Conventional wisdom too often turns managers into slave drivers

To be accountable means to be liable to give an account of your actions and their results. It should not mean either accepting a duty to deliver those results, come what may; or always carrying the blame if results fall short. We are all accountable for our actions, but not in the way that is often interpreted. Today’s myths of management accountability are destroying careers and making the workplace into a forced-labor camp.

When things go wrong, the first impulse of many people is to look for a scapegoat. “Who is to blame for this?” they yell. “Heads must roll!”

Even a cursory glance at reality will tell you that heads rarely roll amongst those in senior positions. If any must be sacrificed to pay for the shortfall, it will be some hapless middle manager who wasn’t able to shift the blame elsewhere fast enough.

But what benefit arises from such purges? Do they represent anything save public relations: seeming to take resolute action to buy off criticism, while doing nothing to address the basic causes of the problem?

As Peter Cook once said to Dudley Moore in one of their famous TV sketches: “I believe I have learned all there is to learn from my mistakes. Indeed, I can repeat every one perfectly at the drop of a hat.”

What does accountability entail?

We hear a great deal about holding managers accountable. It is, if you like, the serious and acceptable face of the lust for scapegoats. In the Hamburger Management Game Plan that is in use by so many organizations today, there is no room for subtlety or shades of gray. You either deliver the expected results—however ridiculous those expectations are—or you are “held accountable.”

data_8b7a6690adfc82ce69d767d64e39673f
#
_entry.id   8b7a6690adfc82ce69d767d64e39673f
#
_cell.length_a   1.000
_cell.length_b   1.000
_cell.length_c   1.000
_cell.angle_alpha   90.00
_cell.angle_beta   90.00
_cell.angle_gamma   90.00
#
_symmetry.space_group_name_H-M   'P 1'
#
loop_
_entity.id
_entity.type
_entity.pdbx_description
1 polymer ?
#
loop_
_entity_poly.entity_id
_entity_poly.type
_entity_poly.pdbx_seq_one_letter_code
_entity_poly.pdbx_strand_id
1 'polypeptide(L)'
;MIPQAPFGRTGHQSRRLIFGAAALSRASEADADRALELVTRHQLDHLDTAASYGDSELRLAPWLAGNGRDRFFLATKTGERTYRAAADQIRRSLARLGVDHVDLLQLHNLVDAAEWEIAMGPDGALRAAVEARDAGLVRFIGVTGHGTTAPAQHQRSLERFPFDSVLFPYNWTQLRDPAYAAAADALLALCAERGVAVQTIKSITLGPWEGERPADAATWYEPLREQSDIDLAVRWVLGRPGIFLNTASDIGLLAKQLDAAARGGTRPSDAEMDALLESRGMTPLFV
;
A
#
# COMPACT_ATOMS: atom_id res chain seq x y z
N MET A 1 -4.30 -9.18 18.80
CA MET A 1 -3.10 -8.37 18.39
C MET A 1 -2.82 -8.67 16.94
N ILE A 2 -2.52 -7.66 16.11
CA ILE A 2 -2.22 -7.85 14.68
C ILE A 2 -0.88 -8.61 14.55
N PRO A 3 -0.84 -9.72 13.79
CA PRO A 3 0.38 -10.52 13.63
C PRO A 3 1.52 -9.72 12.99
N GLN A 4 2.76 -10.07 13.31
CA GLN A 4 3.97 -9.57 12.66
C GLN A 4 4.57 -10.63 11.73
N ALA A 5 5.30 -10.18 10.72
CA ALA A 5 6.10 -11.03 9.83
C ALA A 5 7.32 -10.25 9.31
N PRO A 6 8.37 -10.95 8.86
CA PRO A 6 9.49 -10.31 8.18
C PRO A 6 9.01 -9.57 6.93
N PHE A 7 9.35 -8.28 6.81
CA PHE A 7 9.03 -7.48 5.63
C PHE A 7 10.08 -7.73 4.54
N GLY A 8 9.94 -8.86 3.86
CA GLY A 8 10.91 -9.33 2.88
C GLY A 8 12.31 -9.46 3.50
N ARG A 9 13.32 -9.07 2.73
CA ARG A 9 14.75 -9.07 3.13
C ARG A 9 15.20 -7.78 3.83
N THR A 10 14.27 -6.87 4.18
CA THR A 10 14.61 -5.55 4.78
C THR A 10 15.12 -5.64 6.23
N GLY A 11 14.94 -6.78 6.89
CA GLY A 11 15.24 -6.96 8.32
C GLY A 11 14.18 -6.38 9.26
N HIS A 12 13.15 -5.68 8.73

It’s a neat, satisfying doctrine . . . and almost completely false.

Shouldn’t managers be held accountable for what they do? Isn’t that the essence of what it means to accept a managerial position? Managers are charged to get things done as requested, and must suffer the consequences if they fail.

This, of course, assumes that results flow neatly from actions. So any shortfall can fairly be traced back to some managerial blunder.

In reality, chance accounts for results—good or bad—at least as much as anyone’s effort—usually more. Effort is often thwarted by a range of problems from poor strategy to uncooperative colleagues and unexpectedly resourceful competitors. Much genuine hard work goes to waste through chance events and unforeseen changes in circumstances.

True accountability

Accountability did not originally imply either responsibility or blame. It simply meant that the person was liable to give an account of their actions: to explain or defend them in a higher court—whether that meant the top executives, the shareholders, or the court of public opinion.

A game plan that imposes blind demands and punishes people who fail to meet them, for almost any reason, is a tyranny, not a management technique. The steady stream of executives facing charges of insider trading, falsifying accounts, and manipulating returns shows you the levels of desperate action people feel they must use to cope with the demands to be “accountable.”

Accountable managers should be able to give account of their stewardship and be listened to with care. Not only is that a civilized way to behave; it’s the best way to discover the true reasons for events, so that appropriate action can be taken. To be allowed to explain is what you expect for adult professionals. To be blamed without the opportunity to be understood is the kind of punishment inflicted on servants or slaves by tyrannical masters.

Focus on the real cause of your problem

Let’s return to the true meaning of accountability. When things go wrong, make people explain and account for their actions. Give them a chance to defend what they have done, before they are thoughtlessly condemned.

If more organizations were to do that—and do it genuinely, not as a sop to PR, with the verdict already decided—most would discover that the causes for poor results or operational problems have little or nothing to do with the manager in question, or his or her team.

Poor systems, poor strategy, penny pinching, following fads and fashions, inadequate products and—yes—sheer bad luck are the most common causes of what goes wrong in organizations. The punishment of scapegoats simply proves a way to avoid placing the blame where it really lies.

By substituting a set of myths, based on supposed personal accountability for everything, today’s macho management approaches actually prevent organizations from improving what most needs to be improved—their systems and policies.

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